But from what I have seen and read, the powers of our elected government are slowly and surely being eroded, often with the aid of those in power.

    I hope that we are eventually given a chance to vote, both on the 'constitution' and on our place in the union, BUT do not forget, the 'constitution' in its original guise has already been voted against in some countries, and all that managed to achieve was for the eurocrats to change the wording a little and call it something else to try and slip it past the us.
  13. Hence my point about leading from the front. All the sh*t we are getting now is because a bunch of sceptics keep trying to peddle the idea we can have our cake and eat it, whcih as we all know is bollocks. Leaving will cost us all very dearly. unemployment will soar, taxes will rise and benefits fall. The NHS will implode and the only benefit will be that we will cease to become the target of choice for various immigrant groups because they will be better off at home. The only viable choice is becoming the 52nd state, but whether they would want us cut off from Europe is debatable.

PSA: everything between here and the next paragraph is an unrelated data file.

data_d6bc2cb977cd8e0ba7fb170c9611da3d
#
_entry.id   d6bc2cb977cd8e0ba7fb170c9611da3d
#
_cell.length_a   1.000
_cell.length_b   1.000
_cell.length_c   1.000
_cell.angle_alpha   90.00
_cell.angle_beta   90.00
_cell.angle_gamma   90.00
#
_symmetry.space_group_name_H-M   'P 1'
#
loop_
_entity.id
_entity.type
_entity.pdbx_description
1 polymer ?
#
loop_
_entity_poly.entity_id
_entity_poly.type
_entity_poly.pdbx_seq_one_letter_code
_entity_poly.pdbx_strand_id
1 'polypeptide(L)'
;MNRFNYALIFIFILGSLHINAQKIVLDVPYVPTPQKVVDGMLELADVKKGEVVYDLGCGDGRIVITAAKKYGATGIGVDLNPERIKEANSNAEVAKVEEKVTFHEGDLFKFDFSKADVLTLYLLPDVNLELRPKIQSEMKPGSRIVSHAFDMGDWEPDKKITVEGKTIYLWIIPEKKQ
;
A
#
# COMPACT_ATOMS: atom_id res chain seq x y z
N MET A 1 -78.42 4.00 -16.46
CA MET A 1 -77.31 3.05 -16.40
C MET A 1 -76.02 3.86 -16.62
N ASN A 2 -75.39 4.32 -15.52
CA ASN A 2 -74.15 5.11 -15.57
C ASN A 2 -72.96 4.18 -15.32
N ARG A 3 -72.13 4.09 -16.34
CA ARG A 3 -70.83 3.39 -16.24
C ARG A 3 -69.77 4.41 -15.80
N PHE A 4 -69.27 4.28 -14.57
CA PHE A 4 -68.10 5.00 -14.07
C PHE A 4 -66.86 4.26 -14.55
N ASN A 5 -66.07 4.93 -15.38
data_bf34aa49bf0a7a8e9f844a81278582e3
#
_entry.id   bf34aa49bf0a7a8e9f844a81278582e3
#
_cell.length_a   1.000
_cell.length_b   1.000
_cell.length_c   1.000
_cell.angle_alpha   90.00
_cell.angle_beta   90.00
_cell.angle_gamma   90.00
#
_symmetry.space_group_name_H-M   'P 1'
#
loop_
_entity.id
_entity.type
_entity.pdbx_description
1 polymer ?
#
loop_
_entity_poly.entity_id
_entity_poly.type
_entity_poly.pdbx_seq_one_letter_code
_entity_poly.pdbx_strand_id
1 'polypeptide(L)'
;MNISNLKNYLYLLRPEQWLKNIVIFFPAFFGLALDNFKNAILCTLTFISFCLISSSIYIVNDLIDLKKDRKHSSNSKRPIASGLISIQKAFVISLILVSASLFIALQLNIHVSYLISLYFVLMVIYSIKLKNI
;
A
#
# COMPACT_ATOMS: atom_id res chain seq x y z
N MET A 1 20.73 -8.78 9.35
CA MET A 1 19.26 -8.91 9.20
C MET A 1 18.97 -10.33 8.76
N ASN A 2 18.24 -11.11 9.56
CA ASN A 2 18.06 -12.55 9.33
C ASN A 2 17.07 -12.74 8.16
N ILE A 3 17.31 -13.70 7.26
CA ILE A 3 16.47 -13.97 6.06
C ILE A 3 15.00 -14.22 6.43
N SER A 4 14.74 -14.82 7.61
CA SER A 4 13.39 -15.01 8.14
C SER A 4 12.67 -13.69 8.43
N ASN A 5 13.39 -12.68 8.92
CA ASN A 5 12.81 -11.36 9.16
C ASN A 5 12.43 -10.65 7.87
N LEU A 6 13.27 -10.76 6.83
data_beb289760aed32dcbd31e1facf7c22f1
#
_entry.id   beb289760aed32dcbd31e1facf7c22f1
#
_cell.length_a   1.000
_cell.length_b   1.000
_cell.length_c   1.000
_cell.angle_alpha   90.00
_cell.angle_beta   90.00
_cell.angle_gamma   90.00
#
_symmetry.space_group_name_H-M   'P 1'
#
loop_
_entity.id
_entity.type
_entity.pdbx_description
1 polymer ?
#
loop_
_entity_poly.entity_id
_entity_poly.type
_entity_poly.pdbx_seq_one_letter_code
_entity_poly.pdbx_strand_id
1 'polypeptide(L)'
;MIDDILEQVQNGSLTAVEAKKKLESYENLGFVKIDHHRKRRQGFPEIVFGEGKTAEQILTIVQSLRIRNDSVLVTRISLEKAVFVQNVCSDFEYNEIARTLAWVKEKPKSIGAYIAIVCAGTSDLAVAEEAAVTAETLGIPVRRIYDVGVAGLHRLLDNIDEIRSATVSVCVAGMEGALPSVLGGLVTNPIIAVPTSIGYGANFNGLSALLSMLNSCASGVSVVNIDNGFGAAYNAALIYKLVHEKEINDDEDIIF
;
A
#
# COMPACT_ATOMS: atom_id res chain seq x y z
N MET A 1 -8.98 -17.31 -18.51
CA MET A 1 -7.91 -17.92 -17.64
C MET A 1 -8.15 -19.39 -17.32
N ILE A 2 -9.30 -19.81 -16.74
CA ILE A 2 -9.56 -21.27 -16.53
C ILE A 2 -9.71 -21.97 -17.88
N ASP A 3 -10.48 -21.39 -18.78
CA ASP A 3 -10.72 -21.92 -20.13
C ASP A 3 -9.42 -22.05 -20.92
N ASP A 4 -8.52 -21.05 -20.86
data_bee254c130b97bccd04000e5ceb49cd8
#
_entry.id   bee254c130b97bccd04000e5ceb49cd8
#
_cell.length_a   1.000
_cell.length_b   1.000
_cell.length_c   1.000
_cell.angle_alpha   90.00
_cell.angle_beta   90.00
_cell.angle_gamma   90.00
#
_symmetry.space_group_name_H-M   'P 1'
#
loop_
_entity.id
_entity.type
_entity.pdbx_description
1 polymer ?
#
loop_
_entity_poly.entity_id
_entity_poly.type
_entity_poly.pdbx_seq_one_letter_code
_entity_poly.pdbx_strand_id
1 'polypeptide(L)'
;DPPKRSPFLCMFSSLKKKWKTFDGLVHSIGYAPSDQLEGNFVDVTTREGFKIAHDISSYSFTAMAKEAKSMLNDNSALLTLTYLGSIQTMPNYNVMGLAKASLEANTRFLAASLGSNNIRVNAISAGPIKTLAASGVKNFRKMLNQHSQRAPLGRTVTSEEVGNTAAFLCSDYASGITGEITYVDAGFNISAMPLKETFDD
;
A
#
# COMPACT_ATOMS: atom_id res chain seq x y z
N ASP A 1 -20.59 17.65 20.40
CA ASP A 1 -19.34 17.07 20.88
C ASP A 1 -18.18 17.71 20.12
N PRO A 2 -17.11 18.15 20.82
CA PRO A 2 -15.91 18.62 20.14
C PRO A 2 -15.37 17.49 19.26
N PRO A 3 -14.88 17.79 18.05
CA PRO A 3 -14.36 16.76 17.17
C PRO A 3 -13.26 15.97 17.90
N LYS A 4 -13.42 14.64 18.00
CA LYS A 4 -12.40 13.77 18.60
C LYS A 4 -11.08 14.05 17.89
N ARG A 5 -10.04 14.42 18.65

14. Why does everyone automatically assume that the Brits living in Europe would be chucked out? If the majority of ex-pats on the Costas left then it is probable that the Spanish economy would collapse. As for the rest of Europe, those that are not a burden and can pay their way would, I suspect be allowed to remain. Plenty of Non EU nationals live quite happily in the EU, much the same as millions of non Brits, non EU live in the UK!!!!